Moscow has pledged to sustain its crude oil production at high levels and increase exports. However, the economic model of the Russian oil sector still seems to remain largely export-oriented, while the government seemingly views it as a major cash-cow.
The authorities have increased the oil sector’s financial burden. On November 27, Prime Minister, Vladimir Putin, signed a decree to increase export tariffs levied on crude oil and oil products. According to the decree, effective from December 1, the tariff levied on crude oil was raised from $290.60 per ton up to $308.80 per ton. Also, on November 27, President Dmitry Medvedev signed into law a bill to increase the crude oil extraction tax (Interfax, RIA Novosti, November 27). Although these increases were not significant, such measures indicated the government’s continued over-reliance on petrodollars.
Russian authorities have long prided themselves on being a major energy power. Russia’s total oil reserves are estimated at 22 billion tons, sufficient to sustain the current output levels for 40 years, Energy Minister, Sergei Shmatko, announced on October 28. Russia is expected to pump 501 million to 505 million tons of oil annually until 2020, Shmatko said. Russian oil export capacities would be increased up to 350 million tons per year by 2015, from the current level of 270 million tons, according to Shmatko (Interfax, RIA Novosti, October 28).
Russia’s energy strategy until 2030, adopted by the government in August 2009, envisaged a continued increase in the country’s oil production. According to the blueprint, by 2030 Russia would pump 530 million to 535 million tons of oil annually, or up by 8.6-9.7 percent from 2008, including exporting 329 million tons.
Therefore, Russian government planners revised their oil export estimates up by 21 million tons per year. In other words, Moscow apparently expects the country’s oil companies would speed up efforts to develop new deposits. The Kremlin regularly urges oil tycoons to act in accordance with government strategy. Russian oil companies must invest in development of their production facilities, Putin said. Putin also pledged granting additional tax incentives to new oil projects (Interfax, RIA Novosti, October 28).
However, Russian government officials make no secret that the tax environment still remains largely unfavorable for the domestic oil sector. Shmatko conceded that under the current system of taxation, the development of nearly 30 percent of the country’s oil deposits makes no economic sense. Shmatko also promised that the tax burden on oil companies is due to decline to 65 percent of sales by 2020 from the current level of 73 percent (Interfax, October 28). The Kremlin is apparently prepared to grant oil tycoons some tax breaks in exchange for investments in increased crude production.
Meanwhile, Russian authorities also announced new measures to encourage investment in the country’s oil refinery sector. Obsolete oil refineries would not be allowed to be connected to oil pipelines, Putin said. Putin also stated that Russian oil companies would be required to sell no less that 15 percent of oil products using exchange trading in order to make price-setting more transparent (Interfax, RIA Novosti, October 28).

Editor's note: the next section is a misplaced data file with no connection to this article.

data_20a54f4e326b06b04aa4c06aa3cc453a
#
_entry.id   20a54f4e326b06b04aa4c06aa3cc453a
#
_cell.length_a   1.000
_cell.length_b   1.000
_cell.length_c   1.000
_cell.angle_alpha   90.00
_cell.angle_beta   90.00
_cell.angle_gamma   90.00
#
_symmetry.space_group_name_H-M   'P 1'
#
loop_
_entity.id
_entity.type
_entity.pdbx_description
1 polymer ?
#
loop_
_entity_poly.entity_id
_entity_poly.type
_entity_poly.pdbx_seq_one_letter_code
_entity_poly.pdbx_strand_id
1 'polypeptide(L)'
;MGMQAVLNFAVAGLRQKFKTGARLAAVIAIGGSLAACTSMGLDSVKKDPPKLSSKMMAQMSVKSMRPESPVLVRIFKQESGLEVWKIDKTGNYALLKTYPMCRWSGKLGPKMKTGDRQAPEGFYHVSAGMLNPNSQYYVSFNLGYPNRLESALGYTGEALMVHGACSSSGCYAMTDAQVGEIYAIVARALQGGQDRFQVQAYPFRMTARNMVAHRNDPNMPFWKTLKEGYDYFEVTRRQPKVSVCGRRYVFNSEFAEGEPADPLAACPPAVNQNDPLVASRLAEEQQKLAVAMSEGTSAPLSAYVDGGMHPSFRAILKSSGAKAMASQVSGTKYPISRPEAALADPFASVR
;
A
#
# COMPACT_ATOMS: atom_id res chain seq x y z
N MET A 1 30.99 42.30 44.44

In October, Russia launched a major petrochemical production facility. On October 26, President Medvedev inaugurated the first stage of a petrochemical complex in Nizhnekamsk. The 7 million tons per year refinery was the first new major oil processing facility built in Russia in more than two decades. Russia’s Tatneft oil company spent 170 billion rubles ($5.5 billion) financing the construction of its Nizhnekamsk project. The authorities lost no time to encourage further development of the Nizhnekamsk project. On October 28, Deputy Prime Minister, Igor Sechin, ordered Tatneft to double the capacity of the new plant up to 14 million tons annually (Interfax, October 28). The second stage is now expected to be completed by 2013.
As the government revised its oil export estimates up, Russian oil companies were also told to invest in the development of existing export infrastructure. Russian pipeline monopoly Transneft was to lead the drive to upgrade the country’s oil export infrastructure. In 2010-2013, Transneft would spend 510 billion rubles ($17.9 billion) to build some 3,500 kilometers of new pipelines, Transneft CEO, Nikolai Tokarev, announced. In 2010-2017, Transneft aims to invest 79 billion rubles annually ($2.6 billion) to upgrade and repair its existing network of pipelines, Tokarev said (Interfax, October 28).
The Eastern Siberia Pacific Ocean (ESPO) project has emerged as Russia’s highest profile energy initiative in recent years. ESPO’s first stage has a capacity of 30 million tons per year, while the second stage would yield 80 million tons of oil per annum. On November 1, Transneft announced that it started “technical” oil supplies to China via the ESPO (Interfax, November 1). However, Transneft’s huge expenses were apparently intended to be financed by oil companies. Transneft repeatedly urged the government to raise oil transit tariffs, arguing it needed more funding to build ESPO and other new pipeline projects.
On the other hand, there have been concerns that eastern Siberia may not have enough oil to fill the ESPO. In order to operate the ESPO at its capacity, eastern Siberian oil deposits are due to produce more than 50 million tons per year of oil by 2020 and sustain production at this level. The latest government pledges to grant additional tax incentives to new oil projects were apparently aimed at addressing these concerns. However, as the Russian oil sector appeared to remain mainly export-oriented, it is also dependent on unpredictable fluctuations in international oil prices. Therefore, Russian government estimates of oil production and exports are likely to face a reality check.